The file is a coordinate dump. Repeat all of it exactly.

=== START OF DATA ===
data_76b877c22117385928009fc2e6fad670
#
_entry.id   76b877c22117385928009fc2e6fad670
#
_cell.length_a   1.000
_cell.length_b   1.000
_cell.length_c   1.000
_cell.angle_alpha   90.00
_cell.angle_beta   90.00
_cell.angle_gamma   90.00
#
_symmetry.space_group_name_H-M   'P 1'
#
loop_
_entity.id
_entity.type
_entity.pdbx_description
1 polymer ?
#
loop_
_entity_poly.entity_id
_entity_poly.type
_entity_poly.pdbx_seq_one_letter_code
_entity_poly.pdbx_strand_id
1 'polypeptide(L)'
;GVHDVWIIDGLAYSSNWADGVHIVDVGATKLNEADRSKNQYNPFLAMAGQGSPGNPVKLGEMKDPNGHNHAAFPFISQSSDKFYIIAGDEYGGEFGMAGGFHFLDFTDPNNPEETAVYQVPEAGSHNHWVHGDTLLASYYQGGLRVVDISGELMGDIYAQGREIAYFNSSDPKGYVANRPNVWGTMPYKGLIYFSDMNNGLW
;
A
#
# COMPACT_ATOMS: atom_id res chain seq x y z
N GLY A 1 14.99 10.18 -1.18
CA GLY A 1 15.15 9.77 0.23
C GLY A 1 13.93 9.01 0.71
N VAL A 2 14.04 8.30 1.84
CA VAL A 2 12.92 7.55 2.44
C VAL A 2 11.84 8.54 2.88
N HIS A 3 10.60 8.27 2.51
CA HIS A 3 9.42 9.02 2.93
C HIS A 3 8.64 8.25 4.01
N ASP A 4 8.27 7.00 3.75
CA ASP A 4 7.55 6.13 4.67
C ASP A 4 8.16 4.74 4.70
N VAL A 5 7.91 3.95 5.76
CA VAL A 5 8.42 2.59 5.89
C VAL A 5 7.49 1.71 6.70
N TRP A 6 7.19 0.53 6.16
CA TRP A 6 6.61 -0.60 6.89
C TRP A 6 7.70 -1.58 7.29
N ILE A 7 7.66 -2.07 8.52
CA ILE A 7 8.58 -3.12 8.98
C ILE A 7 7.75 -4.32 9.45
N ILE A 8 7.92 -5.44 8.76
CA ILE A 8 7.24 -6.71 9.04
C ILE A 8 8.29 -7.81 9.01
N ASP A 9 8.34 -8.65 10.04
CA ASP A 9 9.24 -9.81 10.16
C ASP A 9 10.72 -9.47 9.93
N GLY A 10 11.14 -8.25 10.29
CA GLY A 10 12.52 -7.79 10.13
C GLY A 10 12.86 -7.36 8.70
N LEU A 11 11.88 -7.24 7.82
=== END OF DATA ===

data_76b877c22117385928009fc2e6fad670
#
_entry.id   76b877c22117385928009fc2e6fad670
#
_cell.length_a   1.000
_cell.length_b   1.000
_cell.length_c   1.000
_cell.angle_alpha   90.00
_cell.angle_beta   90.00
_cell.angle_gamma   90.00
#
_symmetry.space_group_name_H-M   'P 1'
#
loop_
_entity.id
_entity.type
_entity.pdbx_description
1 polymer ?
#
loop_
_entity_poly.entity_id
_entity_poly.type
_entity_poly.pdbx_seq_one_letter_code
_entity_poly.pdbx_strand_id
1 'polypeptide(L)'
;GVHDVWIIDGLAYSSNWADGVHIVDVGATKLNEADRSKNQYNPFLAMAGQGSPGNPVKLGEMKDPNGHNHAAFPFISQSSDKFYIIAGDEYGGEFGMAGGFHFLDFTDPNNPEETAVYQVPEAGSHNHWVHGDTLLASYYQGGLRVVDISGELMGDIYAQGREIAYFNSSDPKGYVANRPNVWGTMPYKGLIYFSDMNNGLW
;
A
#
# COMPACT_ATOMS: atom_id res chain seq x y z
N GLY A 1 14.99 10.18 -1.18
CA GLY A 1 15.15 9.77 0.23
C GLY A 1 13.93 9.01 0.71
N VAL A 2 14.04 8.30 1.84
CA VAL A 2 12.92 7.55 2.44
C VAL A 2 11.84 8.54 2.88
N HIS A 3 10.60 8.27 2.51
CA HIS A 3 9.42 9.02 2.93
C HIS A 3 8.64 8.25 4.01
N ASP A 4 8.27 7.00 3.75
CA ASP A 4 7.55 6.13 4.67
C ASP A 4 8.16 4.74 4.70
N VAL A 5 7.91 3.95 5.76
CA VAL A 5 8.42 2.59 5.89
C VAL A 5 7.49 1.71 6.70
N TRP A 6 7.19 0.53 6.16
CA TRP A 6 6.61 -0.60 6.89
C TRP A 6 7.70 -1.58 7.29
N ILE A 7 7.66 -2.07 8.52
CA ILE A 7 8.58 -3.12 8.98
C ILE A 7 7.75 -4.32 9.45
N ILE A 8 7.92 -5.44 8.76
CA ILE A 8 7.24 -6.71 9.04
C ILE A 8 8.29 -7.81 9.01
N ASP A 9 8.34 -8.65 10.04
CA ASP A 9 9.24 -9.81 10.16
C ASP A 9 10.72 -9.47 9.93
N GLY A 10 11.14 -8.25 10.29
CA GLY A 10 12.52 -7.79 10.13
C GLY A 10 12.86 -7.36 8.70
N LEU A 11 11.88 -7.24 7.82